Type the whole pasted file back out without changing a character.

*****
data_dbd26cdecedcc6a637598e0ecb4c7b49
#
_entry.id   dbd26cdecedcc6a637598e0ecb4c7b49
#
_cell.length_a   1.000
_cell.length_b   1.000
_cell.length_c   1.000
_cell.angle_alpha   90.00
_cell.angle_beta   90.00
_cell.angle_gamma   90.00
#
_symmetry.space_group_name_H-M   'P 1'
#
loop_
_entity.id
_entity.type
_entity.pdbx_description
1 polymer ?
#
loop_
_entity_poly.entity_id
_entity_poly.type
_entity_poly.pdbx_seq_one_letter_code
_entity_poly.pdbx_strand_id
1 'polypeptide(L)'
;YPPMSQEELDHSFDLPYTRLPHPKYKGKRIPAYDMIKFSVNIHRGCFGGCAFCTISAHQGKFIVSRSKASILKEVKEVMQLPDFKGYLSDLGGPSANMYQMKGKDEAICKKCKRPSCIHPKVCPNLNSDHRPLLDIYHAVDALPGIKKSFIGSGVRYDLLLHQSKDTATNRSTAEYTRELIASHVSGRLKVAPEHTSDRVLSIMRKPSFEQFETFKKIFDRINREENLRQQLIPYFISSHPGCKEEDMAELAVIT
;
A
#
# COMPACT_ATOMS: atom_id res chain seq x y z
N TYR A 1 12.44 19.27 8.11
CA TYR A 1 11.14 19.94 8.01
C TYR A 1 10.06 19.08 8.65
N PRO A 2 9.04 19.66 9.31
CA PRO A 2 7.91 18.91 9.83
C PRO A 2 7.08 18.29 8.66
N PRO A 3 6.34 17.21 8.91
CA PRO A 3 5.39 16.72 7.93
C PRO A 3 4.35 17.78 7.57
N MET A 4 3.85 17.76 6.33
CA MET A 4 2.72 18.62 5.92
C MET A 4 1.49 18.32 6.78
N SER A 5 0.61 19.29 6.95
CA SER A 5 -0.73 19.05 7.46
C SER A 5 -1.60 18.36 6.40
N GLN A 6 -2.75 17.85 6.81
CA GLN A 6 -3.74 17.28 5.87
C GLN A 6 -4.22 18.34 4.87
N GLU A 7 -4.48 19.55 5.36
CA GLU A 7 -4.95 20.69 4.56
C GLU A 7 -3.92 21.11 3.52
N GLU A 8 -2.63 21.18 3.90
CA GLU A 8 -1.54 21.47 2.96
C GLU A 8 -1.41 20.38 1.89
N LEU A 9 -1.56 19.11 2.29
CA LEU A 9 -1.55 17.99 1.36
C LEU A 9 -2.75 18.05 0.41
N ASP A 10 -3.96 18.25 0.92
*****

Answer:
data_dbd26cdecedcc6a637598e0ecb4c7b49
#
_entry.id   dbd26cdecedcc6a637598e0ecb4c7b49
#
_cell.length_a   1.000
_cell.length_b   1.000
_cell.length_c   1.000
_cell.angle_alpha   90.00
_cell.angle_beta   90.00
_cell.angle_gamma   90.00
#
_symmetry.space_group_name_H-M   'P 1'
#
loop_
_entity.id
_entity.type
_entity.pdbx_description
1 polymer ?
#
loop_
_entity_poly.entity_id
_entity_poly.type
_entity_poly.pdbx_seq_one_letter_code
_entity_poly.pdbx_strand_id
1 'polypeptide(L)'
;YPPMSQEELDHSFDLPYTRLPHPKYKGKRIPAYDMIKFSVNIHRGCFGGCAFCTISAHQGKFIVSRSKASILKEVKEVMQLPDFKGYLSDLGGPSANMYQMKGKDEAICKKCKRPSCIHPKVCPNLNSDHRPLLDIYHAVDALPGIKKSFIGSGVRYDLLLHQSKDTATNRSTAEYTRELIASHVSGRLKVAPEHTSDRVLSIMRKPSFEQFETFKKIFDRINREENLRQQLIPYFISSHPGCKEEDMAELAVIT
;
A
#
# COMPACT_ATOMS: atom_id res chain seq x y z
N TYR A 1 12.44 19.27 8.11
CA TYR A 1 11.14 19.94 8.01
C TYR A 1 10.06 19.08 8.65
N PRO A 2 9.04 19.66 9.31
CA PRO A 2 7.91 18.91 9.83
C PRO A 2 7.08 18.29 8.66
N PRO A 3 6.34 17.21 8.91
CA PRO A 3 5.39 16.72 7.93
C PRO A 3 4.35 17.78 7.57
N MET A 4 3.85 17.76 6.33
CA MET A 4 2.72 18.62 5.92
C MET A 4 1.49 18.32 6.78
N SER A 5 0.61 19.29 6.95
CA SER A 5 -0.73 19.05 7.46
C SER A 5 -1.60 18.36 6.40
N GLN A 6 -2.75 17.85 6.81
CA GLN A 6 -3.74 17.28 5.87
C GLN A 6 -4.22 18.34 4.87
N GLU A 7 -4.48 19.55 5.36
CA GLU A 7 -4.95 20.69 4.56
C GLU A 7 -3.92 21.11 3.52
N GLU A 8 -2.63 21.18 3.90
CA GLU A 8 -1.54 21.47 2.96
C GLU A 8 -1.41 20.38 1.89
N LEU A 9 -1.56 19.11 2.29
CA LEU A 9 -1.55 17.99 1.36
C LEU A 9 -2.75 18.05 0.41
N ASP A 10 -3.96 18.25 0.92